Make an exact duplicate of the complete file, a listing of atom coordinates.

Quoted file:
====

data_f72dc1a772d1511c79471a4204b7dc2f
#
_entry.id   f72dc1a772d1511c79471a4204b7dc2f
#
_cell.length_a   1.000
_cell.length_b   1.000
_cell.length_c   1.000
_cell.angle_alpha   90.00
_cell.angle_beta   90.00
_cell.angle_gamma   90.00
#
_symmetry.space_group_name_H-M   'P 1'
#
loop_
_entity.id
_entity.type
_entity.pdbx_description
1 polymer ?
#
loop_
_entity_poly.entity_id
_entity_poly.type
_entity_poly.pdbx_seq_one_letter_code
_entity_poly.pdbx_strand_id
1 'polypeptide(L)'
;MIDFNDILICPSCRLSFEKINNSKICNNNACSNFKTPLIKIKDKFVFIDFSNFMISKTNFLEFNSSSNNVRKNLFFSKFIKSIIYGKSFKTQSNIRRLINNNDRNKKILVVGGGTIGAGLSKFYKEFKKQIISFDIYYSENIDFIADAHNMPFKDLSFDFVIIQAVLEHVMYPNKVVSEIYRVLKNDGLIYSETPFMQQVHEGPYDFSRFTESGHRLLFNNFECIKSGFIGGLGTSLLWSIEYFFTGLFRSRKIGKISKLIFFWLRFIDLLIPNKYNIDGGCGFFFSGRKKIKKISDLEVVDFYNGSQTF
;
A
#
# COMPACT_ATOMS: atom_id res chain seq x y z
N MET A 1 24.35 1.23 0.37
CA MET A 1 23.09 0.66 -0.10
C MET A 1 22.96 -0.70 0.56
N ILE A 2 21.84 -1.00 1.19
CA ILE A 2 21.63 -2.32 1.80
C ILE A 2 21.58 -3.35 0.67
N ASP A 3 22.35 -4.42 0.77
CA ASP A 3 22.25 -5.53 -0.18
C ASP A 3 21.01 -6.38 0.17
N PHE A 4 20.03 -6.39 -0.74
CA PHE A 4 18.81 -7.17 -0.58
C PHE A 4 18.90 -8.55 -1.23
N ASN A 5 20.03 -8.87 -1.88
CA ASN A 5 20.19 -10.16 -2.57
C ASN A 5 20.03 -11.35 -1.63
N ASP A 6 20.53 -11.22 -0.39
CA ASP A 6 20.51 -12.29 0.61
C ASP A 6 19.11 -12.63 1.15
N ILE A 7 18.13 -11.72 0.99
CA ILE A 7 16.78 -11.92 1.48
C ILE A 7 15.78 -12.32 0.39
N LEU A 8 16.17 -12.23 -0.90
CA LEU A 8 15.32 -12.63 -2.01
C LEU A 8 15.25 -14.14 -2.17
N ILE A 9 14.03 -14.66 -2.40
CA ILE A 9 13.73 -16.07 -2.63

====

data_f72dc1a772d1511c79471a4204b7dc2f
#
_entry.id   f72dc1a772d1511c79471a4204b7dc2f
#
_cell.length_a   1.000
_cell.length_b   1.000
_cell.length_c   1.000
_cell.angle_alpha   90.00
_cell.angle_beta   90.00
_cell.angle_gamma   90.00
#
_symmetry.space_group_name_H-M   'P 1'
#
loop_
_entity.id
_entity.type
_entity.pdbx_description
1 polymer ?
#
loop_
_entity_poly.entity_id
_entity_poly.type
_entity_poly.pdbx_seq_one_letter_code
_entity_poly.pdbx_strand_id
1 'polypeptide(L)'
;MIDFNDILICPSCRLSFEKINNSKICNNNACSNFKTPLIKIKDKFVFIDFSNFMISKTNFLEFNSSSNNVRKNLFFSKFIKSIIYGKSFKTQSNIRRLINNNDRNKKILVVGGGTIGAGLSKFYKEFKKQIISFDIYYSENIDFIADAHNMPFKDLSFDFVIIQAVLEHVMYPNKVVSEIYRVLKNDGLIYSETPFMQQVHEGPYDFSRFTESGHRLLFNNFECIKSGFIGGLGTSLLWSIEYFFTGLFRSRKIGKISKLIFFWLRFIDLLIPNKYNIDGGCGFFFSGRKKIKKISDLEVVDFYNGSQTF
;
A
#
# COMPACT_ATOMS: atom_id res chain seq x y z
N MET A 1 24.35 1.23 0.37
CA MET A 1 23.09 0.66 -0.10
C MET A 1 22.96 -0.70 0.56
N ILE A 2 21.84 -1.00 1.19
CA ILE A 2 21.63 -2.32 1.80
C ILE A 2 21.58 -3.35 0.67
N ASP A 3 22.35 -4.42 0.77
CA ASP A 3 22.25 -5.53 -0.18
C ASP A 3 21.01 -6.38 0.17
N PHE A 4 20.03 -6.39 -0.74
CA PHE A 4 18.81 -7.17 -0.58
C PHE A 4 18.90 -8.55 -1.23
N ASN A 5 20.03 -8.87 -1.88
CA ASN A 5 20.19 -10.16 -2.57
C ASN A 5 20.03 -11.35 -1.63
N ASP A 6 20.53 -11.22 -0.39
CA ASP A 6 20.51 -12.29 0.61
C ASP A 6 19.11 -12.63 1.15
N ILE A 7 18.13 -11.72 0.99
CA ILE A 7 16.78 -11.92 1.48
C ILE A 7 15.78 -12.32 0.39
N LEU A 8 16.17 -12.23 -0.90
CA LEU A 8 15.32 -12.63 -2.01
C LEU A 8 15.25 -14.14 -2.17
N ILE A 9 14.03 -14.66 -2.40
CA ILE A 9 13.73 -16.07 -2.63